Apple has just finished their conference call, regarding their financial performance in the quarter that's just gone by; as usual, they allow a Q&A session afterwards, and Arnold Kim over at MacRumors has the details about it.
The usual question popped up about netbooks (Apple says they'll only enter the market when they have a product to be proud of), but there was a new piece of information that was revealed during the session. According to the Cupertino-based company, they are currently working on a new ranking system for their App Store that will aim to remove the "race to the bottom" pricing found at the moment. The Top 100 lists that Apple currently have built in are, by far, the best sources of purchases for developers; you get to the top of that list, and you're doing pretty well... the issue is, it usually means that people get to the top by lowering their prices to a dollar. As it stands, applications are ranked up based on unit sales, and not by the amount of revenue they pull in, so of course, lower priced applications will be more successful at getting higher on the list. Apple wishes to remedy this by re-engineering their ranking system, so that software won't be bumped up just by the number of units sold, but rather the cash they pull in.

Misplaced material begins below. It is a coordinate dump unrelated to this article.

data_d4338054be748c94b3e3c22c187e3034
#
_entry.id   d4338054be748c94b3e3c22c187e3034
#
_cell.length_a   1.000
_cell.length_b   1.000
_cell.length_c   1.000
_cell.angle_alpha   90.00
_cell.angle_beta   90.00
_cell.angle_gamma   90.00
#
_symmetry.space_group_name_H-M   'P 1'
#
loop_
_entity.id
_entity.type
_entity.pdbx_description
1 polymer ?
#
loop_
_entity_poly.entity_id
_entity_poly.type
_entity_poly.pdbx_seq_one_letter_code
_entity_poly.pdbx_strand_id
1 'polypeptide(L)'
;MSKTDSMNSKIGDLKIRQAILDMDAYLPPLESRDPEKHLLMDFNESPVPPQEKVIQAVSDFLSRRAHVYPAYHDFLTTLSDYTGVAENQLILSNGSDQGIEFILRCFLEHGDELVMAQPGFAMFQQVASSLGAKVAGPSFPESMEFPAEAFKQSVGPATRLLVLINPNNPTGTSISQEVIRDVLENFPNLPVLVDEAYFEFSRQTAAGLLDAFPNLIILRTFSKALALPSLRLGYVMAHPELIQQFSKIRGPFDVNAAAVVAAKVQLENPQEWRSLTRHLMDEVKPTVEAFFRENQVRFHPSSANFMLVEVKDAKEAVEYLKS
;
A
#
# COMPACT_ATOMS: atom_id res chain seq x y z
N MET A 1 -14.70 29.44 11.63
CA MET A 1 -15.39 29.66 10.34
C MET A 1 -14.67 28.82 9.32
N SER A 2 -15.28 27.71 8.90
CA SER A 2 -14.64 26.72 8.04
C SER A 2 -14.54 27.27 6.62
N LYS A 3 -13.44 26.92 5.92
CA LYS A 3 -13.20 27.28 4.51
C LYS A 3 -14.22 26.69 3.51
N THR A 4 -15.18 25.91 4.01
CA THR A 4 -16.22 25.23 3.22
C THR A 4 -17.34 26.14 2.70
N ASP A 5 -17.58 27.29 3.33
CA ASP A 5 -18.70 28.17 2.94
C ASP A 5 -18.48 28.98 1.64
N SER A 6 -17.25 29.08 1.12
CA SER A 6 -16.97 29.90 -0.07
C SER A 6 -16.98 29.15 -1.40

This is not only good news for developers, but for consumers too. Companies creating applications are currently a bit discouraged from putting in more effort to make higher quality titles, because they'll get quite easily beaten out and buried by arguably 'worse' software due to simple price drops. Again, this means that you'll hopefully see higher quality titles hitting the Top 100 list soon, and maybe higher quality titles in general.
To finish it off, Apple noted that they're also "looking for ways to categorize apps differently", saying that there's a definite room for improvement there, so we'll see what the future brings in that respect.